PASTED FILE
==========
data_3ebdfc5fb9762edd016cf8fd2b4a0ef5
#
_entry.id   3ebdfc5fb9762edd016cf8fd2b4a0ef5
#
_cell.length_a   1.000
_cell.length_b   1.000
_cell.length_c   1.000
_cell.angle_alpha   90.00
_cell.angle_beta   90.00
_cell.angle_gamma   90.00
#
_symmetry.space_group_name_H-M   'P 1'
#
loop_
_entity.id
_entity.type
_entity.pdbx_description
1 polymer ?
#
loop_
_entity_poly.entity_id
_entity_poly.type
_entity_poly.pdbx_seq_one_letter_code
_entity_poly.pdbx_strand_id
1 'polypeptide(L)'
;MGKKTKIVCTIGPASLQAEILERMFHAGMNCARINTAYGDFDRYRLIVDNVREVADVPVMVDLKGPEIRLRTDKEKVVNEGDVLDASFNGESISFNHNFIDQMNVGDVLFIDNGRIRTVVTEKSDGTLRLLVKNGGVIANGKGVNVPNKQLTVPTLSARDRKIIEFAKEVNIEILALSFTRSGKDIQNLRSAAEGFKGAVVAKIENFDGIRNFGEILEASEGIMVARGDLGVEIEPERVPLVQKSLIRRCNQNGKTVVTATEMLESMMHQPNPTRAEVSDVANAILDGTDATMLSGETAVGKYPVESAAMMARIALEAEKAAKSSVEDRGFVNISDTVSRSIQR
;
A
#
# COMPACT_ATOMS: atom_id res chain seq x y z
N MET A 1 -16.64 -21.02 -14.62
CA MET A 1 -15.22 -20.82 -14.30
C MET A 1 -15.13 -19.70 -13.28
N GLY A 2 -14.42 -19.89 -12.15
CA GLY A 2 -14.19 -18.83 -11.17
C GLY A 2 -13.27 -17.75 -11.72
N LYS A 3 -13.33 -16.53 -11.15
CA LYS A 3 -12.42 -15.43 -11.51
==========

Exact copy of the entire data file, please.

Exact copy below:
data_3ebdfc5fb9762edd016cf8fd2b4a0ef5
#
_entry.id   3ebdfc5fb9762edd016cf8fd2b4a0ef5
#
_cell.length_a   1.000
_cell.length_b   1.000
_cell.length_c   1.000
_cell.angle_alpha   90.00
_cell.angle_beta   90.00
_cell.angle_gamma   90.00
#
_symmetry.space_group_name_H-M   'P 1'
#
loop_
_entity.id
_entity.type
_entity.pdbx_description
1 polymer ?
#
loop_
_entity_poly.entity_id
_entity_poly.type
_entity_poly.pdbx_seq_one_letter_code
_entity_poly.pdbx_strand_id
1 'polypeptide(L)'
;MGKKTKIVCTIGPASLQAEILERMFHAGMNCARINTAYGDFDRYRLIVDNVREVADVPVMVDLKGPEIRLRTDKEKVVNEGDVLDASFNGESISFNHNFIDQMNVGDVLFIDNGRIRTVVTEKSDGTLRLLVKNGGVIANGKGVNVPNKQLTVPTLSARDRKIIEFAKEVNIEILALSFTRSGKDIQNLRSAAEGFKGAVVAKIENFDGIRNFGEILEASEGIMVARGDLGVEIEPERVPLVQKSLIRRCNQNGKTVVTATEMLESMMHQPNPTRAEVSDVANAILDGTDATMLSGETAVGKYPVESAAMMARIALEAEKAAKSSVEDRGFVNISDTVSRSIQR
;
A
#
# COMPACT_ATOMS: atom_id res chain seq x y z
N MET A 1 -16.64 -21.02 -14.62
CA MET A 1 -15.22 -20.82 -14.30
C MET A 1 -15.13 -19.70 -13.28
N GLY A 2 -14.42 -19.89 -12.15
CA GLY A 2 -14.19 -18.83 -11.17
C GLY A 2 -13.27 -17.75 -11.72
N LYS A 3 -13.33 -16.53 -11.15
CA LYS A 3 -12.42 -15.43 -11.51